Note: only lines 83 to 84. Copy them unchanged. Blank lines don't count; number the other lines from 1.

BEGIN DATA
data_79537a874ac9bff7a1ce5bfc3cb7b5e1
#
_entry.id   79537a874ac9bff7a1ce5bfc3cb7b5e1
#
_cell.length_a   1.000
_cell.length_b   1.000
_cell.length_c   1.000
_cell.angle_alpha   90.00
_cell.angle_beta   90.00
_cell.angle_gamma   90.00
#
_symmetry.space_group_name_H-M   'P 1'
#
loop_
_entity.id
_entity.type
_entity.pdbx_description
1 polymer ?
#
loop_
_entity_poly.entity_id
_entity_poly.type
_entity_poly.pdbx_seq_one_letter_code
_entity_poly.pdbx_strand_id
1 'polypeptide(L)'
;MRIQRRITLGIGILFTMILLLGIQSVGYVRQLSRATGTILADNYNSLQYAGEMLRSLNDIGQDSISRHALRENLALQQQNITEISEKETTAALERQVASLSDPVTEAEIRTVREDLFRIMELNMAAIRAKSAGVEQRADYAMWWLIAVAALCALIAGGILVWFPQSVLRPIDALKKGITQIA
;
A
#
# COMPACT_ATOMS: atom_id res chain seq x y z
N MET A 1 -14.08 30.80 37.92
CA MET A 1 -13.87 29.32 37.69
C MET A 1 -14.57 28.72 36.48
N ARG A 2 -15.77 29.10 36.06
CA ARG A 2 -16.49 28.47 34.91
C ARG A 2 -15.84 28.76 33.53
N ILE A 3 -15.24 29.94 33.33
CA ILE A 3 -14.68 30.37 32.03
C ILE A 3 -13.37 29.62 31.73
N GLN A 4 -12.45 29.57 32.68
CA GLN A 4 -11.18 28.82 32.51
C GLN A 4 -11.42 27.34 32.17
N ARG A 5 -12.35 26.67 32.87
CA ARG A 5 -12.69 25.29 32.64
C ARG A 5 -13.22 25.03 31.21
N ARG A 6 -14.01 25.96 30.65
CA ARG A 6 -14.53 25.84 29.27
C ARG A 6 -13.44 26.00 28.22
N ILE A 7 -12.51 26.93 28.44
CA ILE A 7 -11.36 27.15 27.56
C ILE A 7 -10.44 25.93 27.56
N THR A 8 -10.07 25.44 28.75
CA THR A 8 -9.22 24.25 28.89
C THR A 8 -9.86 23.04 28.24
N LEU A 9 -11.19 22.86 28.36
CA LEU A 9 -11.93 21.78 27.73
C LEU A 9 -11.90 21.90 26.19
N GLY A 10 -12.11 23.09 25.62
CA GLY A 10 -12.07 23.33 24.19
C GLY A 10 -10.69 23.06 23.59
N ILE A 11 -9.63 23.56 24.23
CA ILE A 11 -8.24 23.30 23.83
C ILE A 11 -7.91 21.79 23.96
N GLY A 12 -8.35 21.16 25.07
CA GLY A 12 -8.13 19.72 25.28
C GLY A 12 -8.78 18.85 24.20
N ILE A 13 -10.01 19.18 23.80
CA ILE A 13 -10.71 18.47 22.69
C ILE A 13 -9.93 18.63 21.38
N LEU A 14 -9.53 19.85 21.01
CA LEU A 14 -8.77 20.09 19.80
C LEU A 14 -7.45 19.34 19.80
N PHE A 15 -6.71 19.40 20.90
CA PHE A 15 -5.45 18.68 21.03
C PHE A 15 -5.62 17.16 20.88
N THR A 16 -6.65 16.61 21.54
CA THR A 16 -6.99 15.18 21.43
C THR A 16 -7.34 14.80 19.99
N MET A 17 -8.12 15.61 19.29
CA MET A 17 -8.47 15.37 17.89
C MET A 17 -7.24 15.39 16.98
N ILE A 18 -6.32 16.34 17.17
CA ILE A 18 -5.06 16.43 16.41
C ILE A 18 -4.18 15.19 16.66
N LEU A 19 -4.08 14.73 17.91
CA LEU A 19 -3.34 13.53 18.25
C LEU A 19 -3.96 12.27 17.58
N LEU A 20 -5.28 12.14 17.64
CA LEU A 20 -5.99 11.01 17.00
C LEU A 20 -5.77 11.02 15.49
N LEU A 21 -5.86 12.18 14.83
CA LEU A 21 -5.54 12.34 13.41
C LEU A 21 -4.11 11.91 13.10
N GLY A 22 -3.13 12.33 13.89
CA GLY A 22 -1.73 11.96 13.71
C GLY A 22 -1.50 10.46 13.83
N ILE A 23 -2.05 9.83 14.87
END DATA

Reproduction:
CA ILE A 18 -5.06 16.43 16.41
C ILE A 18 -4.18 15.19 16.66